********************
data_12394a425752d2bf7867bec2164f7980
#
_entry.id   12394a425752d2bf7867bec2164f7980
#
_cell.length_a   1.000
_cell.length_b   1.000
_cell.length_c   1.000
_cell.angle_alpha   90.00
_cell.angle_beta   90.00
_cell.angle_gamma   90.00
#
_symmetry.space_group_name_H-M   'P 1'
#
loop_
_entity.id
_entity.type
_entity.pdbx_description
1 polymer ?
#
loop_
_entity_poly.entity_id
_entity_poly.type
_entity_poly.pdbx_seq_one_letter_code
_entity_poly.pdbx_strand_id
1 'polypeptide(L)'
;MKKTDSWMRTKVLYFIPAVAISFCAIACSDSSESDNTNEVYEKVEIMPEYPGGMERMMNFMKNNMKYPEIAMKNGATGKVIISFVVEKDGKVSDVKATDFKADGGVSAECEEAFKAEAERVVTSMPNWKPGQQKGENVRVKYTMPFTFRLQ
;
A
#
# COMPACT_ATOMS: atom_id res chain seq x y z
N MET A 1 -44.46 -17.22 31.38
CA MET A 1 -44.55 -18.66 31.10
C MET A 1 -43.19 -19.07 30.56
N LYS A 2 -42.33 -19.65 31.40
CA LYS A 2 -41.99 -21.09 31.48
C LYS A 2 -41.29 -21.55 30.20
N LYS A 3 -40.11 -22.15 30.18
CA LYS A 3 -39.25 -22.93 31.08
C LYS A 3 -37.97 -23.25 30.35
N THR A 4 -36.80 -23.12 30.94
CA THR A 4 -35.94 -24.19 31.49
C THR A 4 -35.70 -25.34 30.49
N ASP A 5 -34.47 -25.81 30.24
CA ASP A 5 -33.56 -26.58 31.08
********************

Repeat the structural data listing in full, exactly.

data_12394a425752d2bf7867bec2164f7980
#
_entry.id   12394a425752d2bf7867bec2164f7980
#
_cell.length_a   1.000
_cell.length_b   1.000
_cell.length_c   1.000
_cell.angle_alpha   90.00
_cell.angle_beta   90.00
_cell.angle_gamma   90.00
#
_symmetry.space_group_name_H-M   'P 1'
#
loop_
_entity.id
_entity.type
_entity.pdbx_description
1 polymer ?
#
loop_
_entity_poly.entity_id
_entity_poly.type
_entity_poly.pdbx_seq_one_letter_code
_entity_poly.pdbx_strand_id
1 'polypeptide(L)'
;MKKTDSWMRTKVLYFIPAVAISFCAIACSDSSESDNTNEVYEKVEIMPEYPGGMERMMNFMKNNMKYPEIAMKNGATGKVIISFVVEKDGKVSDVKATDFKADGGVSAECEEAFKAEAERVVTSMPNWKPGQQKGENVRVKYTMPFTFRLQ
;
A
#
# COMPACT_ATOMS: atom_id res chain seq x y z
N MET A 1 -44.46 -17.22 31.38
CA MET A 1 -44.55 -18.66 31.10
C MET A 1 -43.19 -19.07 30.56
N LYS A 2 -42.33 -19.65 31.40
CA LYS A 2 -41.99 -21.09 31.48
C LYS A 2 -41.29 -21.55 30.20
N LYS A 3 -40.11 -22.15 30.18
CA LYS A 3 -39.25 -22.93 31.08
C LYS A 3 -37.97 -23.25 30.35
N THR A 4 -36.80 -23.12 30.94
CA THR A 4 -35.94 -24.19 31.49
C THR A 4 -35.70 -25.34 30.49
N ASP A 5 -34.47 -25.81 30.24
CA ASP A 5 -33.56 -26.58 31.08